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One Killed As South African Students Protest Over Tuition Debt

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FILE - South African policemen fire rubber bullets at protesters in Mothotlung, Jan. 14, 2014.

A passerby was killed in Johannesburg Wednesday when police fired rubber bullets to disperse students protesting outside a top-tier South African university over tuition debts.

AFP journalists saw the body of a man lying on his back on the sidewalk covered with a silver-coloured safety sheet, just a street away from the University of the Witwatersrand (Wits).

“We condemn any form of violence and call on all persons to keep calm during this very difficult time,” Wits said in a statement, adding that two students had been injured.

Several protesters were also arrested, while South Africa’s police watchdog has launched a probe into the death of the 35-year-old man.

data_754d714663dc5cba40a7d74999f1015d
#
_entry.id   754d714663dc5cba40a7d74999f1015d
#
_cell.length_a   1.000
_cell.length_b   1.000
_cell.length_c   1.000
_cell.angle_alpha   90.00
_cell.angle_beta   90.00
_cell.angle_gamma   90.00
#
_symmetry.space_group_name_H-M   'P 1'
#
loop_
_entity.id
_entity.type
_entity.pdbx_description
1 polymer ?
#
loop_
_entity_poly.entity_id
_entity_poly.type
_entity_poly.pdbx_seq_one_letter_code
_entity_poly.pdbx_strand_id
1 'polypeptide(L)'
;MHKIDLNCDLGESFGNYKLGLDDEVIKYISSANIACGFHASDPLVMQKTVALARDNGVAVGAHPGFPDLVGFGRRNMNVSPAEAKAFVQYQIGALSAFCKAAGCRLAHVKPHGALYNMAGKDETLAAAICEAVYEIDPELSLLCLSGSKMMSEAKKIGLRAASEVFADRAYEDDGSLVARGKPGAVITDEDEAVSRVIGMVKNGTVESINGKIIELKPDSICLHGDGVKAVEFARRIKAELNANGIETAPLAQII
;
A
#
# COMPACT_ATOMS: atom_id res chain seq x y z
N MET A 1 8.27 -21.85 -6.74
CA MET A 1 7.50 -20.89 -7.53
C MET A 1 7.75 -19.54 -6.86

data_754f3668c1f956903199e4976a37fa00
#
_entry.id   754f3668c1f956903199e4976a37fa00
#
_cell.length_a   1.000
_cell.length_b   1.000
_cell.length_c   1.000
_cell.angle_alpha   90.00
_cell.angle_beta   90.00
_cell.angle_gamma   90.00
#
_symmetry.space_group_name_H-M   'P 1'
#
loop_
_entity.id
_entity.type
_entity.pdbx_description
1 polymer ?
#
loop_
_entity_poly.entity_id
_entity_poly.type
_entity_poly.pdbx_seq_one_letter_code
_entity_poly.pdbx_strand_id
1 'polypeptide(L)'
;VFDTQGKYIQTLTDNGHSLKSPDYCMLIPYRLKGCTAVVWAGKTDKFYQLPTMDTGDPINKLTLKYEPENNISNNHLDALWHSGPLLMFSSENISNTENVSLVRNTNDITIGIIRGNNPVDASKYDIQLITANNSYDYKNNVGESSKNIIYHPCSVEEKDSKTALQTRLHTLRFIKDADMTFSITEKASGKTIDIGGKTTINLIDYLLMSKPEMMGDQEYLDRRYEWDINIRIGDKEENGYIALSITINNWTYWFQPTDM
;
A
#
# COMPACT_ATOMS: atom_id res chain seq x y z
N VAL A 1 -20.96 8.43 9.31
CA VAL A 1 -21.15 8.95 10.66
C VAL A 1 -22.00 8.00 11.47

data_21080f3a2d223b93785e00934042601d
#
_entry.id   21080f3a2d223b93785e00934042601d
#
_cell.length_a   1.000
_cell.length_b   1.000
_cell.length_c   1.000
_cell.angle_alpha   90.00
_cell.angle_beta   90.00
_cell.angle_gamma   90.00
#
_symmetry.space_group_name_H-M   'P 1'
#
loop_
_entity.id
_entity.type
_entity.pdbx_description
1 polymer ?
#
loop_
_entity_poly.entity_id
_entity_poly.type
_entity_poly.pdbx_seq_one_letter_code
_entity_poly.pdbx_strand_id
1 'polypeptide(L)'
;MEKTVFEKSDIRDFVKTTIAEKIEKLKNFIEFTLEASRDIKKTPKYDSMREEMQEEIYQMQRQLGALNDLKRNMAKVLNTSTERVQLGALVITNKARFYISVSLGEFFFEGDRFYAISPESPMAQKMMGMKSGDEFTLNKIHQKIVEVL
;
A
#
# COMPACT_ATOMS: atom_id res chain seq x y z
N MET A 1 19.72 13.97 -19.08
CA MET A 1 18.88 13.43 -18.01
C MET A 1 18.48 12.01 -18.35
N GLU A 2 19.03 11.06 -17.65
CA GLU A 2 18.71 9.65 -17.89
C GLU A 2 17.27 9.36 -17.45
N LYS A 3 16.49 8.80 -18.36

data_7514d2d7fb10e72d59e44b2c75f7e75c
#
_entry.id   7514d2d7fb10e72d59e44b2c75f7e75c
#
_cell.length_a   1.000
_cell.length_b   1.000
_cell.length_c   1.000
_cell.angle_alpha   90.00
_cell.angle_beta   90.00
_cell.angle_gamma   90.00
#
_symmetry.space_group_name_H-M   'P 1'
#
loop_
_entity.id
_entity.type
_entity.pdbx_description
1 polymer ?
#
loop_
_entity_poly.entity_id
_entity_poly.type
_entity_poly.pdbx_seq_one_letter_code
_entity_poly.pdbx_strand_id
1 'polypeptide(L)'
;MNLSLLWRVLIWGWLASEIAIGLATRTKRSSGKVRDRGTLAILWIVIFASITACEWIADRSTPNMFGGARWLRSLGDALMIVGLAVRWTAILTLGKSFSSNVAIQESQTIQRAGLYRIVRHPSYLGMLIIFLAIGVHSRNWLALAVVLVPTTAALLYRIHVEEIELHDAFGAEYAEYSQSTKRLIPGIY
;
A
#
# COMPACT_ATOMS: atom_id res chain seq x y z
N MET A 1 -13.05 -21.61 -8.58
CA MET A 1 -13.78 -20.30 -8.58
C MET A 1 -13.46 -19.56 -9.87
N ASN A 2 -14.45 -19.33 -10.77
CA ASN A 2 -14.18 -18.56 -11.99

Clashes erupted when police used rubber bullets to break up a group of students who blocked roads with rubble, burning plastic trash bins and disrupting traffic in downtown Johannesburg around the Wits campus in scenes carried live on local news.

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The students demanded that the university allow those in arrears on their fees – some by up to $9,800 – be allowed to register for the 2021 academic year.

Many students have fallen into arrears because of economic hardships caused by the Covid-19 pandemic.

A state-funded student financial aid scheme, which subsidises disadvantaged students and has in recent years been experiencing funding shortfalls, this week confirmed it could not guarantee paying out to first-time students.

– ‘No respect’ –

Students have since January staged sporadic protests over the alleged exclusion of some 8,000 people with outstanding debt.